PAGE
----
Sunday, March 8, 2015

What Could Selma Have Meant for My Mother?

I have read the news stories that retell the events 50 years ago in Selma, Alabama. I watched the advertisement for the movie, but haven't managed to see it yet. I have listened to news stories and eye witness accounts of the Bloody Sunday. Through all these, my mind has been on my mother.

In 1965, my mother had never been to America. I don't think that it ever even occurred to her that one day she would visit her daughter in this country. My mother lived in a predominantly white country. She did not have any black friends. She did not participate in demonstrations or march for civil rights.

But she followed Martin Luther King Jr's life.

She read books about him. She listened to the news when they talked about him. She admired him. She admired his faith, his tenacity for justice and his ability to inspire millions. My mother didn't give speeches. She was not a leader.

But she was a lover of God and people.

She worked in a Gypsy orphanage. She cared and loved the children that others would have rather seen forsaken. She played and laughed with the children. She rocked them to sleep when they were sick. She loved them.

You see, in Finland there was very little diversity 50 years ago. Still, Finland had its minority: the Gypsies. My mother did not march (I don't even think there were any marches), but she loved everyone of those Gypsy children that she had the privilege to care for. Years later, Gypsies were not uncommon at our house. Our neighbors might have looked twice, but my mother (and my father also) welcomed all of them with open arms to our home.

Loving the Gypsy children--and adults--was my mother's Selma. Her job was not done in a few minutes or hours just like the job of those marchers 50 years ago did not end that day. We continue to fight for rights for everyone no matter where we live.

I am honoring those brave men and women who marched on March 7, 1965. I am honoring them because that is what my mother taught me!


  1. Such a poignant connection, and beautiful memory of your mother. Also a great lesson that leadership occurs in "big" ways, like MLK, and "small" ways, like your family's--and both can make a positive impact on the world.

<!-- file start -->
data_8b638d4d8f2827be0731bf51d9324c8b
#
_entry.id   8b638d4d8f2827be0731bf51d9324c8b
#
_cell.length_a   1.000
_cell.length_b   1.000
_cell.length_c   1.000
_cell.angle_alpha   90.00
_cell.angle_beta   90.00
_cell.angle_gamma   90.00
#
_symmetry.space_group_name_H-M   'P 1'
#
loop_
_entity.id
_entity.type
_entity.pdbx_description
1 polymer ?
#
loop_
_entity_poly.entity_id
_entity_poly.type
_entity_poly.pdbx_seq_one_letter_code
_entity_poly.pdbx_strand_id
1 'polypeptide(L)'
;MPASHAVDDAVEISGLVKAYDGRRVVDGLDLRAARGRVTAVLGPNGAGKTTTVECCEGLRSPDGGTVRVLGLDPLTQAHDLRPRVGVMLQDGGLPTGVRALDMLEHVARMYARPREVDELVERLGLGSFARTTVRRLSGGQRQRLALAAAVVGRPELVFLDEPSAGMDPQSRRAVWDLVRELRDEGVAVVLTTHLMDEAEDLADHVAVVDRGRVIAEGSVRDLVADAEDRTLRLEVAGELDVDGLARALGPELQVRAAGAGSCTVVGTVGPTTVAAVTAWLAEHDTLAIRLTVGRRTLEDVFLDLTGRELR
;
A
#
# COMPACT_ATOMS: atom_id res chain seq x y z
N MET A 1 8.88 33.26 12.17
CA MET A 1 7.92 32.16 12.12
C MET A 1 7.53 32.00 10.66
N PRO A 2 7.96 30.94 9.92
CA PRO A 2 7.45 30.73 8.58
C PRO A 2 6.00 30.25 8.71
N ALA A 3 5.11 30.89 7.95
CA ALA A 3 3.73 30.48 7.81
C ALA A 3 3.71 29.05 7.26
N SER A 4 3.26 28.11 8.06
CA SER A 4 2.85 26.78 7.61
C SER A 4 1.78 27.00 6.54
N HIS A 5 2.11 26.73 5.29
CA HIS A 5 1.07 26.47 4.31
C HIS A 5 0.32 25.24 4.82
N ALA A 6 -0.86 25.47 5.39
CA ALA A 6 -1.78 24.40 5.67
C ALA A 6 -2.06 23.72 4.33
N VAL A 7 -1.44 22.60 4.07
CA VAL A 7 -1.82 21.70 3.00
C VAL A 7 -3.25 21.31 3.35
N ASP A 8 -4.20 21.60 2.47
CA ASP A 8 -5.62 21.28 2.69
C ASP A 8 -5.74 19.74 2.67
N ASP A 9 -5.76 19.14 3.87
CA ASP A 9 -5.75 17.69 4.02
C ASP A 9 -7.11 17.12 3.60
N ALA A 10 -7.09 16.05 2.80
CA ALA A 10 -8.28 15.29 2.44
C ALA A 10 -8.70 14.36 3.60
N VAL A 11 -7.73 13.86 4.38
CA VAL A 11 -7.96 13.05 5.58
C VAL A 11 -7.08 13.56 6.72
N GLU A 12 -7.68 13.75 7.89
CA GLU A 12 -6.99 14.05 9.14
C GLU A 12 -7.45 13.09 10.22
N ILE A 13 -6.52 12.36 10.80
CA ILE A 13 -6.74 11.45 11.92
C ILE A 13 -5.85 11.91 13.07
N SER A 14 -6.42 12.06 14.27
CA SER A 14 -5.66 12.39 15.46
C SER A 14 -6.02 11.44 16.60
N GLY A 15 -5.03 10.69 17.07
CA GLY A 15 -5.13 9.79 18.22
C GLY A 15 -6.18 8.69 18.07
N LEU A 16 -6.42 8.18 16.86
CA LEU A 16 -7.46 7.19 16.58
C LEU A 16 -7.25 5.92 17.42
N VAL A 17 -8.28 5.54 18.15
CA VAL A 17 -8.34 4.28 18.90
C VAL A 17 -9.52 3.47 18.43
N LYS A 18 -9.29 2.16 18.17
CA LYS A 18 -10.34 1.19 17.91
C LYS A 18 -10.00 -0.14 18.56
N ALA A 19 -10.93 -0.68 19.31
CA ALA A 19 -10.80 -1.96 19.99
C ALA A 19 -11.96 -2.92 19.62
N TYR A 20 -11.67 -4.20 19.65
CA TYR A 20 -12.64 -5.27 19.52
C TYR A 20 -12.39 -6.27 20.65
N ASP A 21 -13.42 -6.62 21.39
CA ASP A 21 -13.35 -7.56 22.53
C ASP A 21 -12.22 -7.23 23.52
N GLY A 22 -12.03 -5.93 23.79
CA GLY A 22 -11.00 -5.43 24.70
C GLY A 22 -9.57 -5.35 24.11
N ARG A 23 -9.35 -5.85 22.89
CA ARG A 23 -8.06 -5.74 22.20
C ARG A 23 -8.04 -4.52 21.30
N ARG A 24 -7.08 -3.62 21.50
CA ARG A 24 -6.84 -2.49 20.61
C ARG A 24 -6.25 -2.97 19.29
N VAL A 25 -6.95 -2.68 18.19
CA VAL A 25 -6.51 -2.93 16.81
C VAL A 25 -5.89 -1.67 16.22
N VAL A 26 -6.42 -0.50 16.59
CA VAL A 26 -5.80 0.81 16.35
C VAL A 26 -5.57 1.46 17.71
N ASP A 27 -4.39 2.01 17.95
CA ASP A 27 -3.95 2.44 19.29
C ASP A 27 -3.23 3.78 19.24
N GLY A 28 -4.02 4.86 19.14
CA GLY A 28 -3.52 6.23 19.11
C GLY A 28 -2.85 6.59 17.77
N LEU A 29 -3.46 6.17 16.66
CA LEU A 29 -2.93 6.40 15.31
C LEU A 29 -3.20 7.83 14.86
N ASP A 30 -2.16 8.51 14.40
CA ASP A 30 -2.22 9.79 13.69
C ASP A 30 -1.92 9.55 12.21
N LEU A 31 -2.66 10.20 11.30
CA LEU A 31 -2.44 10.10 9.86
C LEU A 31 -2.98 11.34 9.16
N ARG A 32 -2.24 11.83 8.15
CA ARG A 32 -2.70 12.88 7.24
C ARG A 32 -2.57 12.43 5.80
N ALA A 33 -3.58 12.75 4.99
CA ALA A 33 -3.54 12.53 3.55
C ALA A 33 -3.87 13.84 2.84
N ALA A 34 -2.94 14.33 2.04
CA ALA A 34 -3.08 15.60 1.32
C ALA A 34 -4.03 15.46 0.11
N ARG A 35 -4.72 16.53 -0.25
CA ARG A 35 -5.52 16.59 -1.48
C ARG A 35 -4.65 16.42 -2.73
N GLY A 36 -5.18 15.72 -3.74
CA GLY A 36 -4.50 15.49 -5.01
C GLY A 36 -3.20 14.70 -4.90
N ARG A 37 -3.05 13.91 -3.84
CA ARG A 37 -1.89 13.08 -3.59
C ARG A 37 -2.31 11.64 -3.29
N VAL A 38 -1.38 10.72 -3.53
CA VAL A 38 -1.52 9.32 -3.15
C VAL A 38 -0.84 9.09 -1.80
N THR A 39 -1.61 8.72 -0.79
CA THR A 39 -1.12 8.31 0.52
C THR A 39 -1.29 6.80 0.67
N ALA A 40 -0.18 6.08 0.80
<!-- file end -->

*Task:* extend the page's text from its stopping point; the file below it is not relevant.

2. This is a beautiful remembrance of history and tribute to your mother. You are so right - "We continue to fight for rights for everyone no matter where we live."

  3. A moving tribute. You learned love for all people through the example of your parents. Where you live now and the teaching you do now are so different than what they knew then, yet you are well-prepared to live here and to teach your ELLs from different backgrounds , not only teaching them language and academics, but caring deeply for them.

  4. Wow, your mom sounds like a beautiful woman. What a fabulous way to place your mom's life experiences in another context. I love this slice!

  5. Your mom definitely taught by example. In her own way she was as much a leader as anyone. What a lovely and loving tribute to your mom.

  6. Your mother was a wise woman, Jaana. My grandmother managed to get our little town integrated long before the Civil Rights Laws came about, & I'm proud of her for showing me "your" words, to fight for everyone's rights. Lovely to hear about your mother.

  7. Your mother sounds like a beautiful, compassionate woman. Even though I have never met you, I think from your words that I have read for over year now, you might have just a little bit of your mother in you! Lovely post today.

  8. Your mother sounds like an incredible woman, Jaana.

    I'm not sure if you've seen this photo yet, but it gives me the goosebumps each time I come across it on social media:

    And, on a related note, you might be interested in Bill Plante's return to Selma. I saw some of it previewed on the news on Friday and it looks like incredible coverage. Apparently he has lots of his old papers and interviews online at

    1. Thank you Stacey! I will check the links as well.

  9. Beautiful post, Jaana - I loved the way you connected Selma with your mother's work.

  10. What a beautiful way to honor your mother.


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